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Terms of survival: renegotiating a business loan

Deep in debt, this once-mighty junior needs relief from its lending institution. But it won’t come easy

Sep 26, 2016

by Robbie Jeffrey

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Volterra Oil and Gas

CEO: Bradford Goetz
Employees: 15
2015 revenue: $10.2 million
2014 revenue: $16.6 million

Bradford Goetz* is the last person you’d expect to see flailing in the trash heap of failed juniors. Usually, the all-star of Albertan junior oil producers, who landed in Fairview with his parents when he was six, is the one lending a hand to someone in sad straits. Or at least that’s how it seems to him; his peers would preferably characterize the longtime oilman as a vulture circling on high. From the early 1990s on, the brash Goetz led a host of takeovers under the auspice of his exploration company, Siena Energy, which was mostly active around the oil plays near Lloydminster and Macklin. Goetz earned his standing as a calculating, farsighted executive who could wrangle deals from oil-and-gas careerists. “The owners of these companies hated to sell their business at such a discount,” he says, declining to name his sorrowful vendors of days long gone. “But hey, it was a lot better than not selling it at all, right?”

“Can you make a deal where both parties feel they have the opportunity to come out of it successfully? If you can, you’re going to win.” – Wellington Holbrook, ATB Financial

Years after Siena hits its stride, however, a major industry player made him an offer for Siena that he couldn’t refuse, and he got the taste for selling. With some of the $100-million proceeds he bought two companies within five years and enacted cost-cutting measures that seemed draconian until shareholders saw the balance sheets. “When I bought Living Sky Energy for $10 million, it was just enough to stave off bankruptcy for them,” he says, referencing a 2008 deal. “But those assets had paid for themselves by the end of the financial crisis. I knew they would.” Since then, his modus operandi has been to buy overleveraged companies, fine-tune them to a state of relative profitability, and then discard them for robust returns. Goetz’s prowess has caused industry investors to follow his trail like a pack of scent hounds.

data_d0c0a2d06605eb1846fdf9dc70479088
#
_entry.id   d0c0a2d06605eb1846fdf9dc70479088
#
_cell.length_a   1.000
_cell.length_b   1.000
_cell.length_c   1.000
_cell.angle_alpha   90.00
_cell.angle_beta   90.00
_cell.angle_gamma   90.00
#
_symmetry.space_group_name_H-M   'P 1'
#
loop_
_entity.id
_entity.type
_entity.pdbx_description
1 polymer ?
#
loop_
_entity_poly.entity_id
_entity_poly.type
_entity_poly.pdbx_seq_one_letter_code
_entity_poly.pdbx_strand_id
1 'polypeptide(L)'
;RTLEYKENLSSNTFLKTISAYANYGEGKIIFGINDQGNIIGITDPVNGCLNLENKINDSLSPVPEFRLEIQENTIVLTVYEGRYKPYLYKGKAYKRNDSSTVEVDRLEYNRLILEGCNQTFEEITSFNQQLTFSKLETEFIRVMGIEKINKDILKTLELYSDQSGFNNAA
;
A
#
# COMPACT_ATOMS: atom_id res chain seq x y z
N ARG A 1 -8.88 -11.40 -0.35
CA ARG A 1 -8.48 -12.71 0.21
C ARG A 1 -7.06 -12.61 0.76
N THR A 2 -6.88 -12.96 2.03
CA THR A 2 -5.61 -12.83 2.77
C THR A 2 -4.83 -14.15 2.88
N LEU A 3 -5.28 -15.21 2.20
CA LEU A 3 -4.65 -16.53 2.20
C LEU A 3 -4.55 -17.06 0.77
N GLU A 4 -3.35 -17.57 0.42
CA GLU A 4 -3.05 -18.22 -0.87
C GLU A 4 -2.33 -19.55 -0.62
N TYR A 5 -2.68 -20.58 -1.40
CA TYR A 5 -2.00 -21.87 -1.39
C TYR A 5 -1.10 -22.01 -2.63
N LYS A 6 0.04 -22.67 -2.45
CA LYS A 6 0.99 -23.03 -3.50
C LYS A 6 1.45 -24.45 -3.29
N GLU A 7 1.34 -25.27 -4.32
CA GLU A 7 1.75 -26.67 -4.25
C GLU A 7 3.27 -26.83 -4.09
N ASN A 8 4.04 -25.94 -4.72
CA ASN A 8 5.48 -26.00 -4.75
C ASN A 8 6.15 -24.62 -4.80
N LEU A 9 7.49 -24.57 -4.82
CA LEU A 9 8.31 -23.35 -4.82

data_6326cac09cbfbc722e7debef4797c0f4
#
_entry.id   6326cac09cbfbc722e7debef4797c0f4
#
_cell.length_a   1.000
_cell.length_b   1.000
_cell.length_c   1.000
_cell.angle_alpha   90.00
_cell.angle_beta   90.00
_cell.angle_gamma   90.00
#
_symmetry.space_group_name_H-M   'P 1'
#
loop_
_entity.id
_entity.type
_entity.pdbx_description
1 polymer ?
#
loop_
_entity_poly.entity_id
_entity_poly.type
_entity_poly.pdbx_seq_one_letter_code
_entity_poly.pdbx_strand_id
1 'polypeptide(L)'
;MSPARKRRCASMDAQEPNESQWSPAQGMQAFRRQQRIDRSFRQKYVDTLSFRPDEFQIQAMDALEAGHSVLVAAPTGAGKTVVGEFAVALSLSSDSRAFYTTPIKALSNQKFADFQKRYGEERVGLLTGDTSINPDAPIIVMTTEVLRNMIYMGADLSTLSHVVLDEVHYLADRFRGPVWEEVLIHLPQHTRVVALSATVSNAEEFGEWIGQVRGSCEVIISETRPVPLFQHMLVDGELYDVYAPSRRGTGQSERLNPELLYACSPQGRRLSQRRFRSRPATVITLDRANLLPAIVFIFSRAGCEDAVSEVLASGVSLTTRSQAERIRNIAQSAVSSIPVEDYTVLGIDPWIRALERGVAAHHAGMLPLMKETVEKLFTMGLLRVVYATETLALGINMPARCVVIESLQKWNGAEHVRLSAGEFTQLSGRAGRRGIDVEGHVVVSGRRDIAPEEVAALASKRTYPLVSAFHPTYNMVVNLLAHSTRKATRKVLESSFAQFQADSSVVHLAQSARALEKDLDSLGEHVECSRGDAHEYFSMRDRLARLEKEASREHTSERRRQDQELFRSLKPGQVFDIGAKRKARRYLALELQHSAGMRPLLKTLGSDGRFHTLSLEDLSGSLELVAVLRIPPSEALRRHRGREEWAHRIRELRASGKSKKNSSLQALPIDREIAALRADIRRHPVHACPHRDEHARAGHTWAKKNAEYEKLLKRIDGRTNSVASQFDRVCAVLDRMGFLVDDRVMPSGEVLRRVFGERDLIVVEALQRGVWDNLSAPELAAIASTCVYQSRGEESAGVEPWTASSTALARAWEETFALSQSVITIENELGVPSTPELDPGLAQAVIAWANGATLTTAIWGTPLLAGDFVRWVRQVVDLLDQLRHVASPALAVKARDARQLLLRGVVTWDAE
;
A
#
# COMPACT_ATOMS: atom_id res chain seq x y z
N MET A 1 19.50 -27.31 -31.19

There’s just one problem: now he’s the overleveraged one.

That brings us to Volterra Oil and Gas, Goetz’s most recent – and longest-lasting – producer. Like Siena, Volterra found success drilling around the oil-rich areas near the Alberta-Saskatchewan border. But it also has land holdings in the southern Alberta fairway near the Bakken shale formation, which is blotted across southern Saskatchewan, Montana and, predominantly, North Dakota. In predictable fashion, Goetz had ratcheted up Volterra’s bottom line over the course of several years. When he bought it in 2011, it had assets valued at less than $15 million; by September 2014, that amount had nearly doubled. Some of the investments were deemed risky, which meant that with dampened enthusiasm Goetz injected some of his own money to fund new projects he had faith in. It paid off – soon, Volterra was producing more than 1,500 barrels of oil per day.

But by the end of that year, oil prices were starting to tank. The company’s debt-to-asset ratio began to reverse itself. By mid-2015, Volterra had almost $20 million in liabilities and its 2015 assets shrunk by $5 million. Months later, it took out a production loan for $7.8 million. That, in the end, would prove to be a potentially fatal move. Because by the time the price of oil had made some modest gains, it was too late. Volterra wrote down a $5-million loss in 2015 and broke the capital covenant for its $7.8-million loan, and though the bank granted Volterra a temporary waiver, Goetz – a creditor – and Volterra now need a plan to pay it back, and fast.